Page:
This Court lacks jurisdiction over Petitioner's claims that seek judicial review of a final order of removal, 8 U.S.C. § 1252(a)(5), " questions of law and fact" arising from a final order of removal, 8 U.S.C. § 1252(b)(9); see Singh, 499 F.3d at 977-78; see also Morales-Izquierdo, 600 F.3d at 1082-83, or " the decision or action" to " commence proceedings, adjudicate cases, or execute removal orders against" Petitioner. 8 U.S.C. § 1252(g); see Sadhvani v. Chertoff, 460 F.Supp.2d 114, 122 (D.D.C. 2006) (no jurisdiction pursuant to section 1252(g) over claim alleging violation of constitutional rights resulting from execution of removal order without notifying the BIA or the Department of Justice and while petitioner's motion to reopen the removal proceedings was still pending, because " [w]hatever legal label petitioner puts on them, these allegations are quite clearly causes or claims by or on behalf of an alien arising from the decision or action by the Attorney General to execute removal orders against that alien") (internal quotation marks, ellipses and brackets omitted). In other words, the SAP is subject to dismissal for lack of jurisdiction to the extent Petitioner claims he was " illegally removed" to Mexico.[8]

II. THE COURT LACKS JURISDICTION OVER PETITIONER'S CLAIMS CHALLENGING HIS UNDERLYING CRIMINAL CONVICTION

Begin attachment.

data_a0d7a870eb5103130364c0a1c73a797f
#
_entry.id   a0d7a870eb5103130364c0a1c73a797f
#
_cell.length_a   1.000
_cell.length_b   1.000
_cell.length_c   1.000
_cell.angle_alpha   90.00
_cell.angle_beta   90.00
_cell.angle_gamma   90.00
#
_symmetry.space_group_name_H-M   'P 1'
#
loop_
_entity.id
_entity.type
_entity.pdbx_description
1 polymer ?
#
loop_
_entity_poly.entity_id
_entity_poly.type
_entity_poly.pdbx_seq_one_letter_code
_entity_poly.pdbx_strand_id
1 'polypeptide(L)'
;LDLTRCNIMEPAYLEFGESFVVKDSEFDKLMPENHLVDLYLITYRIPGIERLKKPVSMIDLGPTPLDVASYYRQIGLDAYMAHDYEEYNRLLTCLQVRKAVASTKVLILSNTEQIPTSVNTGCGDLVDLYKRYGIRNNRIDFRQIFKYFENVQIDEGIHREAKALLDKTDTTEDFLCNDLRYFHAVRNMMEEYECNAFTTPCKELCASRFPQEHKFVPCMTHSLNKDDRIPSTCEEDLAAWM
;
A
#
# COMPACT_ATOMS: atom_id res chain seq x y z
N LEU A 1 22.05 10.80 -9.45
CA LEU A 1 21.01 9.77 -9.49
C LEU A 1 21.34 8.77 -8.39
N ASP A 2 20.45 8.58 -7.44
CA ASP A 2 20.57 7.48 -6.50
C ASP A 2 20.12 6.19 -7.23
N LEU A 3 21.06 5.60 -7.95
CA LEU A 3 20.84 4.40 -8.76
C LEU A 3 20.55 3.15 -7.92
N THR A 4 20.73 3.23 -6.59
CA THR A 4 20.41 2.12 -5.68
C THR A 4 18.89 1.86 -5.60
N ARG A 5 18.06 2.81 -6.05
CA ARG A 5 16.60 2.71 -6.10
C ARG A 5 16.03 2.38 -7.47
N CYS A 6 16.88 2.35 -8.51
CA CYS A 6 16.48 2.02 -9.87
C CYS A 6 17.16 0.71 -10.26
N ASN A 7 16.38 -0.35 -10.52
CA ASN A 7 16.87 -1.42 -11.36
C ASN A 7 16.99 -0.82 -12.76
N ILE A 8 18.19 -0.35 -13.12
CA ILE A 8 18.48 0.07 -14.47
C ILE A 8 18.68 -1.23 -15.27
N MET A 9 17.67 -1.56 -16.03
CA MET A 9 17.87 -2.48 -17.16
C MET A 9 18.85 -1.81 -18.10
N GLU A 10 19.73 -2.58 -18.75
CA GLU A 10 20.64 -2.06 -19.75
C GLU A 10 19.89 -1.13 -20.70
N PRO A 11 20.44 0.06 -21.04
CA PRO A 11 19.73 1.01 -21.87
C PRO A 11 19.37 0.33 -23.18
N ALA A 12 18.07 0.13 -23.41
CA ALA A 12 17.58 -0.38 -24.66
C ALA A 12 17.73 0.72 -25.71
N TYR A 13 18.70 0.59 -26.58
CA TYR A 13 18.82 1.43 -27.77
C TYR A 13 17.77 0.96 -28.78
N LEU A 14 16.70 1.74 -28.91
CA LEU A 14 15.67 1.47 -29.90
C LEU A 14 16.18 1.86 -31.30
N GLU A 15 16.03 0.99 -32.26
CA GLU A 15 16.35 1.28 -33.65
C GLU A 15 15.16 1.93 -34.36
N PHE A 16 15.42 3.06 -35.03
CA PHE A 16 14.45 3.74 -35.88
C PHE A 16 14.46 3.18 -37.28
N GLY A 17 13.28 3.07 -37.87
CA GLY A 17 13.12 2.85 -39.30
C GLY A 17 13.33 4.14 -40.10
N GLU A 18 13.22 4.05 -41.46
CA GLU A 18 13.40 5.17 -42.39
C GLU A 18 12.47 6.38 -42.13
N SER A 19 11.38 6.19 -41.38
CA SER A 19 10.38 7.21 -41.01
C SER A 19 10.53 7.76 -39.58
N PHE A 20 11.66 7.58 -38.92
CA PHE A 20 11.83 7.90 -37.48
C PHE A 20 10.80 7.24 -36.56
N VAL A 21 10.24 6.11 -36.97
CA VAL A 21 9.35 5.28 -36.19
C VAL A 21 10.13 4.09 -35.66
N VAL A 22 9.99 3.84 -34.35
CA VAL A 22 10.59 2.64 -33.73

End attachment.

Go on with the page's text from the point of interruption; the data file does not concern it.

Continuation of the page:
As noted above, Petitioner appears to challenge his underlying criminal conviction and/or sentence on various grounds in the SAP.[9] (SAP at 8-12, 17.) A federal prisoner challenging the legality of his sentence generally must do so by a motion under 28 U.S.C. § 2255, filed in the sentencing court. 28 U.S.C. § 2255(a); see Harrison v. Ollison, 519 F.3d 952, 954 (9th Cir. 2008) (" A federal prisoner challenging the legality of a sentence must generally do so by a motion under 28 U.S.C. § 2255."); Hernandez v. Campbell, 204 F.3d 861, 864 (9th Cir. 2000) (" motions to contest the legality of a sentence must be filed under § 2255 in the sentencing court"). Here, although Petitioner has filed the current Petition as a habeas corpus petition pursuant to § 2241, to the extent he is actually challenging the legality of his underlying criminal conviction and/or sentence, these claims are more properly the subject of a motion brought under § 2255. See, e.g., United States v. 1982 Sanger 24' Spectra Boat, 738 F.2d 1043, 1046 (9th Cir. 1984) (moving party's label for motion is not controlling; court will construe motion to be the type proper for relief requested).